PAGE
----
Year Zero: The making of Ronaldinho (PSG, 2001/02)
Alone and unwanted in the heart of France's wine region, Ronaldinho could have been forgiven for craving a stiff drink. It was the end of September 2001 and as Paris Saint-Germain slumped to a 1-0 defeat at Bordeaux, their star attacker was slumped on the bench, an unused substitute for a side that needed a goal.
He had chosen Paris for first-team football but so far he had made just two starts
For two years, he had illuminated Brazilian football to a drumbeat of deafening hype, but six months after leaving his homeland, the 21-year-old boy wonder looked like a busted flush. He had chosen Paris for first-team football but so far he had made just two starts. Now he couldn't even get off the bench.
With the 2002 World Cup on the horizon, he hadn't kicked a ball for his country in six months. Things were not going to plan.
The talk of Brazil
Ronaldinho was already a star when he touched down at Charles de Gaulle Airport in July 2001 to become a PSG player. Back in Brazil, he’d been the talk of a nation since bursting onto the scene as a gangly teenager for his boyhood club Gremio.
His first invasion of the national consciousness had come in the final of the state championship in 1999 when, playing against local rivals Internacional, the 18-year-old managed to humiliate the country’s World Cup-winning captain Dunga with outrageous skill on two separate occasions, the first in particular a moment of absurdist, elastic-limbed wizardry.
Ronaldinho was promptly whisked off to the Copa America, and summoned from the bench in Brazil’s opener against Venezuela. He took precisely four minutes to score a sumptuous individual goal, flicking the ball over his marker’s head before boisterously blamming it home.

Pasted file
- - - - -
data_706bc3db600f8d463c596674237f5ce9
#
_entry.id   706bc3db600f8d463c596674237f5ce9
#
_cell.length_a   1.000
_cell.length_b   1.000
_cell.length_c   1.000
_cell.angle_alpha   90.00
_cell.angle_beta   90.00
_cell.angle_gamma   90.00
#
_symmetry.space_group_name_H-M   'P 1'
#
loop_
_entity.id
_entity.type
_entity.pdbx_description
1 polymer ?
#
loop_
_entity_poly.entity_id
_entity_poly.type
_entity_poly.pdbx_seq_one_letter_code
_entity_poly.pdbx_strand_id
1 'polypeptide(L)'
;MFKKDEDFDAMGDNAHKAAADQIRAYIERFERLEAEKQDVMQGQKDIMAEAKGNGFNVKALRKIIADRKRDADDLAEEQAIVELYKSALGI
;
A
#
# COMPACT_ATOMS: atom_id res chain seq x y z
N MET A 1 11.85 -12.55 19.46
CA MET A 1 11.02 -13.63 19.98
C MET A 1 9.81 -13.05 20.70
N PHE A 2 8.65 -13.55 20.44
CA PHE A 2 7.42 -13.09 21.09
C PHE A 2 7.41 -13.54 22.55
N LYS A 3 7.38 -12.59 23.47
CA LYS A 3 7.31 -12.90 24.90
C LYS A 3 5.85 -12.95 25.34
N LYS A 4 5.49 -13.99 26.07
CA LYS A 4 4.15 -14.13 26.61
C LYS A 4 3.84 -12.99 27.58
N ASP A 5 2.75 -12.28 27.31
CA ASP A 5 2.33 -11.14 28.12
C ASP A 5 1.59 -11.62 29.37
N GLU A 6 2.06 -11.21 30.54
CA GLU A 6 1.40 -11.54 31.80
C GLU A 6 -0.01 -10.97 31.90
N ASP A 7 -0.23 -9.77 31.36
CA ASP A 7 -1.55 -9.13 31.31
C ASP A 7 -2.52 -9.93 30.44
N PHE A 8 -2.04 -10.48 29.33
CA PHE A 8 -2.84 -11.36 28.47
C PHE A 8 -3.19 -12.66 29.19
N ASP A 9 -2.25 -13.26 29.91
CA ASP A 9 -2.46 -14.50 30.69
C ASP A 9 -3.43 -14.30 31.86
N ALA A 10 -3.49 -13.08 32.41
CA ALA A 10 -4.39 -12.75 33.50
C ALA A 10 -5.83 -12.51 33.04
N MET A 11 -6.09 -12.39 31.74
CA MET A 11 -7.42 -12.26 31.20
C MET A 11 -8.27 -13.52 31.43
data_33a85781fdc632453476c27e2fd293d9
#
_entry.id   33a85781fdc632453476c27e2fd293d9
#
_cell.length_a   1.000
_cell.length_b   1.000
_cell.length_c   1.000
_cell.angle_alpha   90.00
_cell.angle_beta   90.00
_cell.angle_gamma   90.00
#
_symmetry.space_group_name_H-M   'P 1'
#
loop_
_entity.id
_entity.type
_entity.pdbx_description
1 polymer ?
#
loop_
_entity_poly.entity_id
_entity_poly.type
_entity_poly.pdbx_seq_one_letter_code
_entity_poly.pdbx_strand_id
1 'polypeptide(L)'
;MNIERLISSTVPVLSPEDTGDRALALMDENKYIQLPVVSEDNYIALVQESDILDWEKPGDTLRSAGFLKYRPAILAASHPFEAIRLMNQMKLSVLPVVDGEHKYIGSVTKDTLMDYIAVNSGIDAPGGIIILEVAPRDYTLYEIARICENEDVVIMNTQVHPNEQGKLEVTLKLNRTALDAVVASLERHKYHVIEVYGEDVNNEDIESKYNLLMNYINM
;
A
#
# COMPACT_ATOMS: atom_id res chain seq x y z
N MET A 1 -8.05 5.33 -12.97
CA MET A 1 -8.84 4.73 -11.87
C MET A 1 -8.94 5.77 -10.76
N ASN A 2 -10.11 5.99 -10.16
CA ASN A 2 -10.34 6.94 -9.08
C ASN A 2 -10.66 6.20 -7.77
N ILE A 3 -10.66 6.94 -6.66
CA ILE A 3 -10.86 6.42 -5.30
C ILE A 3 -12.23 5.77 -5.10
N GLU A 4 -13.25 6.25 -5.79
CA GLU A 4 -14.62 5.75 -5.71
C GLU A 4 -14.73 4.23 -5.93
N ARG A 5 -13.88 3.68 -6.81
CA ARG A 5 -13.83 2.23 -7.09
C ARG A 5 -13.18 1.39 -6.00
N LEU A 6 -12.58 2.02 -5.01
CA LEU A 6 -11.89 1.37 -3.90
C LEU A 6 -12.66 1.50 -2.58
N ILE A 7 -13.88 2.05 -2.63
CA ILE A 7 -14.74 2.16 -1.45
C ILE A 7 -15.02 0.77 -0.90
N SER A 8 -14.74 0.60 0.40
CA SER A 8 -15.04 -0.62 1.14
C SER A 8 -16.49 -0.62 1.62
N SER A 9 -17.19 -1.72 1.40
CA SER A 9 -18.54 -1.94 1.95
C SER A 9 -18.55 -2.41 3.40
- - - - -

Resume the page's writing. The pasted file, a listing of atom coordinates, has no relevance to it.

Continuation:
It was his Michael Owen in Saint-Etienne moment. A nation sat up and took note – as did a small army of scouts from across Europe.
The events of the next 24 months could fill a Russian novel. As Ronaldinho continued to sparkle on the pitch, whispers of interest from Real Madrid and Barcelona were constant from the Spanish press, while in Italy, Massimo Moratti's Inter – spearheaded by a peak-era Ronaldo – were desperate to unite the two compatriots at club level.
Borussia Dortmund wanted him, and Arsene Wenger was keen too, but any move to Arsenal fell through due to work-permit issues. In one delightful ‘sign of the times’ moment, Gremio even claimed to have received a £42m offer from a shady group of agents representing Leeds United (the world record fee at the time was £37m).
During Ronaldinho’s final season at Gremio, in which he scored 41 times in 49 games, press speculation eventually became too much for club president Jose Guerreiro, who simply hung a giant banner across the entrance to the training ground that read: ‘We don’t sell our best players’.
In the end, Ronaldinho sprang a surprise, shunning his army of aristocratic admirers for the Parc des Princes. The choice was both strategic and personal. He figured his move to Europe might be best served in the long term by a comparatively low-key first step, and with a World Cup looming he couldn't risk languishing in the reserves of a super-club.
The fact that his brother, a middling footballer himself, was able to wangle a move to Montpellier that summer meant the whole family could move to France together: smiles all round.
Except at Gremio. Taking advantage of a newly passed legislation, effectively a Brazilian version of the Bosman ruling, Ronaldinho signed a pre-contract agreement with PSG in December 2000 that would see him move in the summer. The hitch? There’d be no fee. (One popular theory is that the move was an act of vengeance on part of his brother – later to become his agent – who was forced out of Gremio in the early 90s, the club having declined to renew his contract after a bad injury.)